Pizza is, in my humble opinion, one of the most delicious, least complicated and immensely popular foods in the US. But, how can something so simple be prepared in so many different ways?
I find it fascinating that most pizza crusts sold in the US all contain the same basic five ingredients: flour, salt, yeast, oil and water. From the finest “apizza” shops in New Haven Connecticut to national pizza chains, all pizza starts with these same five ingredients. The slightest variation can make the difference between an exquisite thin and bubbly charred crust and a dense chewy one.
Process is important as well; a solid resting time provides the dough an opportunity to develop structurally while enhancing the flavor. A starter which helps with fermentation makes for the rich back-note flavor often found in sourdough bread. The crust is only the first building block of a pizza which can make-or-break a good pizza pie.
Water may play a role in making a great crust. New York City boasts of having the largest unfiltered water supply system in the US and is considered to have the “champagne of drinking water” with the perfect mineral composition often associated with great pizza, bread and bagels.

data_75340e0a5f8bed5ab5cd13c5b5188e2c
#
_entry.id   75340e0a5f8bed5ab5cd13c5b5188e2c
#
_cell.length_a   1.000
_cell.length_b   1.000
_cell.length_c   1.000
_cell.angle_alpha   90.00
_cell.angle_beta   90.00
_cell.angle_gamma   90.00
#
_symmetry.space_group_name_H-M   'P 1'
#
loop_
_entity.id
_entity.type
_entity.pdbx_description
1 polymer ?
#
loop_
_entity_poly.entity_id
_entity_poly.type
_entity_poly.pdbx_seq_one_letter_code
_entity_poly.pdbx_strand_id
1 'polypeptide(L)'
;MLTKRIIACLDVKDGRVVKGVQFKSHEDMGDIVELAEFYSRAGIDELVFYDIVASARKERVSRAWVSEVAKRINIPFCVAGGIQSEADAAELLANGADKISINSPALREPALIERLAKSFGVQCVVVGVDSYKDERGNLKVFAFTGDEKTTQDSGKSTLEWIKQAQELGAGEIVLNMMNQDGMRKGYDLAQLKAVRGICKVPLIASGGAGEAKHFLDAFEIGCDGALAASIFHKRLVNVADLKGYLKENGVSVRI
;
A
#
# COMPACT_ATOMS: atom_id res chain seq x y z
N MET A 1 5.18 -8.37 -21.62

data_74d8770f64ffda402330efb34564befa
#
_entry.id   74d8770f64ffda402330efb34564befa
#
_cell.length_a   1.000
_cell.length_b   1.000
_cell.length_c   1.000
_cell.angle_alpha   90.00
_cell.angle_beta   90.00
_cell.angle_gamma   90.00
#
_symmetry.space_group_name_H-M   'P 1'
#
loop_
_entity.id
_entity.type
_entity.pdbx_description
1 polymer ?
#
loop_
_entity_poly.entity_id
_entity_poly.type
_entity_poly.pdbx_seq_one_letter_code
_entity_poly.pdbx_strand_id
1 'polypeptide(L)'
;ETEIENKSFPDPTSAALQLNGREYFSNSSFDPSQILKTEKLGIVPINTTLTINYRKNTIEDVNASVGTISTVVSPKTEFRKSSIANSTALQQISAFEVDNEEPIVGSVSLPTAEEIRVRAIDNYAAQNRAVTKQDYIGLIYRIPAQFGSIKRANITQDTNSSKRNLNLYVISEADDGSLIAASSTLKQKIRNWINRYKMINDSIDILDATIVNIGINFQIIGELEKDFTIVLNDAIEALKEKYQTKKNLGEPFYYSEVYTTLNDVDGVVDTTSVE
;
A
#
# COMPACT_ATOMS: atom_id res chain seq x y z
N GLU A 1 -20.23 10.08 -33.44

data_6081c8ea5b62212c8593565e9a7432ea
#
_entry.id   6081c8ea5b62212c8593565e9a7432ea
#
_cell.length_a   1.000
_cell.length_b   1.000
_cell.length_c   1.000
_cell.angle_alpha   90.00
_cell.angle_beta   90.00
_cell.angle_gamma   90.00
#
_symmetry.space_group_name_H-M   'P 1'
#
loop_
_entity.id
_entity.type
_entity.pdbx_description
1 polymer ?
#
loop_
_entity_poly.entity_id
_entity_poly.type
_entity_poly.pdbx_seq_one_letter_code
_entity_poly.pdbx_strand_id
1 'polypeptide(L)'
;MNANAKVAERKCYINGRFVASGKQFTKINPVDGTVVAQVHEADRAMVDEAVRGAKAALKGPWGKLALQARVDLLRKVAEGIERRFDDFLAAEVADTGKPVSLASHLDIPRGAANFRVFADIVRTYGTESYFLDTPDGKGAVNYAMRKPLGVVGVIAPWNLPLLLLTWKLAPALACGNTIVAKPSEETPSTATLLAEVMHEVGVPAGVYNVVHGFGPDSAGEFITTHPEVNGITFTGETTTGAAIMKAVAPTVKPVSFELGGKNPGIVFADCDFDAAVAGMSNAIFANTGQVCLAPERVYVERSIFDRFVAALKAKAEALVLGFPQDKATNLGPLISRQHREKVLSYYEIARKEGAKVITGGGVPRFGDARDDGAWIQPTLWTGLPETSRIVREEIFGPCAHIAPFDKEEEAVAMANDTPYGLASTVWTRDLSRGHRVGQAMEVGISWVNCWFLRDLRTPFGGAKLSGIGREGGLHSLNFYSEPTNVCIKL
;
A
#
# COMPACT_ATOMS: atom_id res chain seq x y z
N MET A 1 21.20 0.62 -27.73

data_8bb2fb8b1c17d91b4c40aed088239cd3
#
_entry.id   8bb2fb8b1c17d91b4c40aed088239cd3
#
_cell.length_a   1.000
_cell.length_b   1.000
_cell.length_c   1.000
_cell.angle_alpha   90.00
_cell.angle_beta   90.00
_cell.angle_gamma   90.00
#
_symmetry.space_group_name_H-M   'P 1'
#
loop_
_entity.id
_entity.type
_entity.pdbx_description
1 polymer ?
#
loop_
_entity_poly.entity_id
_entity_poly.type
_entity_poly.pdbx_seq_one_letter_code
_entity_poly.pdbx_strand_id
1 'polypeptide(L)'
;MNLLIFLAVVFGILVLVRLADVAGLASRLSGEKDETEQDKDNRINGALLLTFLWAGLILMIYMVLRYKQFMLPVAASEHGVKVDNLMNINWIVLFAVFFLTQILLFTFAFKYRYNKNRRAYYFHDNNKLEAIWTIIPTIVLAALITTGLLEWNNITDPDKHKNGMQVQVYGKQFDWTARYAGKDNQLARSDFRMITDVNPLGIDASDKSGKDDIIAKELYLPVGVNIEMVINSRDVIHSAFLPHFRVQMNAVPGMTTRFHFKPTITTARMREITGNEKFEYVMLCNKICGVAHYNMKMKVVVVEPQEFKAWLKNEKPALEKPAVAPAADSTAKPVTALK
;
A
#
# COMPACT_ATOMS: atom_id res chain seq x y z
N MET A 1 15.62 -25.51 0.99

Most traditional pizza chains top their crusts with pizza “sauce”. Unlike a traditional Neapolitan sauce which is never pre-cooked, these mass-produced sauces are simmered for hours, and are often very thick, bitter, highly acidic and finished with dried herbs such as oregano. Many frozen pizza manufacturers use hydrated tomato paste seasoned with dried herbs, sugar and oil to make a consistent sauce allowing for easier commercialization and a more affordable product. I prefer hand crushed San Marzano plum tomatoes mixed with sea salt, caramelized aromatics and a touch of EVOO to use atop my crusts.
The type of cheese used on a pizza also has an impact on flavor and overall mouthfeel. I prefer whole milk fresh shredded mozzarella on my pie. The perfect balance of crust to sauce to cheese is equally important when making a great pizza. I tend to not like too much sauce or cheese. A well-constructed restaurant pizza should have a light coating of sauce, a moderate amount of shredded cheese finished with a spritz of high quality olive oil and grated Parmesan cheese. A good pie doesn’t need dried herbs, as the crust, sauce, cheese and other toppings should speak for themselves.
CraftMark Bakery has a variety of pizza crust capabilities. We bake 7 ½” round individual crusts, rectangular Roman style crusts and several in between. CraftMark is a custom bakery that produces top quality frozen cookie dough, baked cookies, ready-to-eat flatbread and pizza crusts, pre-deposited muffin batters and proof and bake bread dough for some of the largest and iconic QSR, Fast Casual and Retail brands.